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Is There Some Wolf In That Ruff?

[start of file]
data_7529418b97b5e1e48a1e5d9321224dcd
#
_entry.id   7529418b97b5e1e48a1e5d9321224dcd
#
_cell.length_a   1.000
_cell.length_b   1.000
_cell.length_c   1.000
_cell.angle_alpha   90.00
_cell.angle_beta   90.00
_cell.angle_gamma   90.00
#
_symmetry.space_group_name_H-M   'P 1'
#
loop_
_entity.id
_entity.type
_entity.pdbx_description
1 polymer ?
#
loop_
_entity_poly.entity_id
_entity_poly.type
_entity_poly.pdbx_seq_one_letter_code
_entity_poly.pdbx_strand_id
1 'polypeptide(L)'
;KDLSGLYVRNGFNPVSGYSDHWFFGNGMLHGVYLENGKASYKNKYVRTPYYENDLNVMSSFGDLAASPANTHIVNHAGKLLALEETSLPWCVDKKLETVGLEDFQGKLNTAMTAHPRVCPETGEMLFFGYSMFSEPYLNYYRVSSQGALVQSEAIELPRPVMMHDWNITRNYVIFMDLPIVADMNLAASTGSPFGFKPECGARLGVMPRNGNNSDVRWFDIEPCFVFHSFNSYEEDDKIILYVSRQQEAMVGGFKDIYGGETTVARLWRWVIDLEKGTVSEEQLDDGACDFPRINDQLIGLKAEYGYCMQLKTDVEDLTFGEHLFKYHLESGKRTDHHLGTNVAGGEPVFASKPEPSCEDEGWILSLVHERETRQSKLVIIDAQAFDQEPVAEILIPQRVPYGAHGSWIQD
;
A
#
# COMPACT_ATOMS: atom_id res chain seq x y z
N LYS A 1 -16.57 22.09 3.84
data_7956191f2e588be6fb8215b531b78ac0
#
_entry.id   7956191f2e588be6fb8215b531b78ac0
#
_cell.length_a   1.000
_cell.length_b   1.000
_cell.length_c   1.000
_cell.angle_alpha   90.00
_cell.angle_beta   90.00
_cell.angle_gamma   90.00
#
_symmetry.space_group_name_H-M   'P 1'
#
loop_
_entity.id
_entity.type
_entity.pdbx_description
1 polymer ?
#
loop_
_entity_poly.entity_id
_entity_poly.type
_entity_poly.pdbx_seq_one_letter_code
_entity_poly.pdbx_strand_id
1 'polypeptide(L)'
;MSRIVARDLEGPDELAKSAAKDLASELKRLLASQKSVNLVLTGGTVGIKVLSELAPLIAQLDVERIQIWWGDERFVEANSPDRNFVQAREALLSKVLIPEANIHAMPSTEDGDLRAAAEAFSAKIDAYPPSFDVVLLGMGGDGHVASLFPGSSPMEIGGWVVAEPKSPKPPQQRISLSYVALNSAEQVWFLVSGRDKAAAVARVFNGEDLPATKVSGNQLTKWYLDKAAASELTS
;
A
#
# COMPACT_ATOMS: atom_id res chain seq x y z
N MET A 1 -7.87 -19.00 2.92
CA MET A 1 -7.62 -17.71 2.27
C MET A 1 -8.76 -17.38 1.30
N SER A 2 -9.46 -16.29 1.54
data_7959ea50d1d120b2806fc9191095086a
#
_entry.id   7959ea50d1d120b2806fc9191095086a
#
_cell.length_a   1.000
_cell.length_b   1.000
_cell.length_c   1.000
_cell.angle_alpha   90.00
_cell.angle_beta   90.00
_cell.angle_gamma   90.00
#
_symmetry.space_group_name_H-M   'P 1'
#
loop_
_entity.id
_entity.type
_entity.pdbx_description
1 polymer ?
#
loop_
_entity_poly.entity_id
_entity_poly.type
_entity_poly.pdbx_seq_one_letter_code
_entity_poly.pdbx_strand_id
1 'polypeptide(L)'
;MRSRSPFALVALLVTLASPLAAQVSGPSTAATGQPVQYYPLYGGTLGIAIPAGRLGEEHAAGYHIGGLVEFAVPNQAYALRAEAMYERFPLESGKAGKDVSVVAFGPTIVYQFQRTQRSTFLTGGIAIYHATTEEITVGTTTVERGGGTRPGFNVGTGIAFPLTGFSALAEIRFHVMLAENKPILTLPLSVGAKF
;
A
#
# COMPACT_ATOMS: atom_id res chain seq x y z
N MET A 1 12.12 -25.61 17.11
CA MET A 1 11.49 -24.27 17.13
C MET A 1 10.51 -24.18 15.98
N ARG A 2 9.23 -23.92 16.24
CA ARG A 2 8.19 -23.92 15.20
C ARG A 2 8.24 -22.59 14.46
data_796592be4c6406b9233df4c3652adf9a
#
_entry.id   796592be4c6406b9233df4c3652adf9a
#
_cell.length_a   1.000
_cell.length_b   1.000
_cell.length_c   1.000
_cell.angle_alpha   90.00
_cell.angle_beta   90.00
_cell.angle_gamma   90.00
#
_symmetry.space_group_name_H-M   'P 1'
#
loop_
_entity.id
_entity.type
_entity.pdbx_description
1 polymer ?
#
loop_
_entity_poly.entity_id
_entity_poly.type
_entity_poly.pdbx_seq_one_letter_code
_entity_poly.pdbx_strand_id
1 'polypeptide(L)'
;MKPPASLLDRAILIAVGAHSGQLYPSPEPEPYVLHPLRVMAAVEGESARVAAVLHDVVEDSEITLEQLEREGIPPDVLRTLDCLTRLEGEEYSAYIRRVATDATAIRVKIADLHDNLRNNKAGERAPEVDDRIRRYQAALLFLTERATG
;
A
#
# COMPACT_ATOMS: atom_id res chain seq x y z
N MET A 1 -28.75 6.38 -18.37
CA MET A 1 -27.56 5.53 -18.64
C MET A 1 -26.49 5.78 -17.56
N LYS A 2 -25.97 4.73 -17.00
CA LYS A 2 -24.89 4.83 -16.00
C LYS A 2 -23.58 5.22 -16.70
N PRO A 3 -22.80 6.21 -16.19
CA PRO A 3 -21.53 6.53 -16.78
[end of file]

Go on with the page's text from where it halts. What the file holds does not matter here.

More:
It is generally believed (though not by everyone) modern day dogs evolved from the wolf. The evolution of different dog breeds likely occurred through the mixing and of different types of wolf. Over time, their association with humans affected some breeds. Dogs today that evolved with less human contact include Huskies, whom exhibit more wolf-like traits than breeds like Poodles and Sheepdogs. Dog behavior shares many similar attributes to its wolf cousins. Social structure for dogs parallels that of the wolf in many ways. As a first comparison, dogs seek a social structure similar to that of a pack. Accordingly, dogs may see their owners as members of their pack. This is particularly important to remember when training your dog. Your dog is unlikely to behave if he feels he is higher up the social ladder than you are. However, this varies from breed to breed and dog to dog. Nonetheless, this plays a part in why some dogs are easier to train than others. Another element of this comparative is that dogs, like wolves who are rarely away from their pack, are generally not happy when left alone. It is their nature to want companionship. Similar, behaviors are also evident in crate training where a dog desires to have a den-like structure where it feels safe. With the similarities between wolves and dogs, it is important to realize there are major differences too. The most important difference is that wolves are wild animals and should not be kept as pets. It's not a good idea to keep a wolf/dog hybrid as a pet either; especially if there are children that might come in contact with the animal.

 

 


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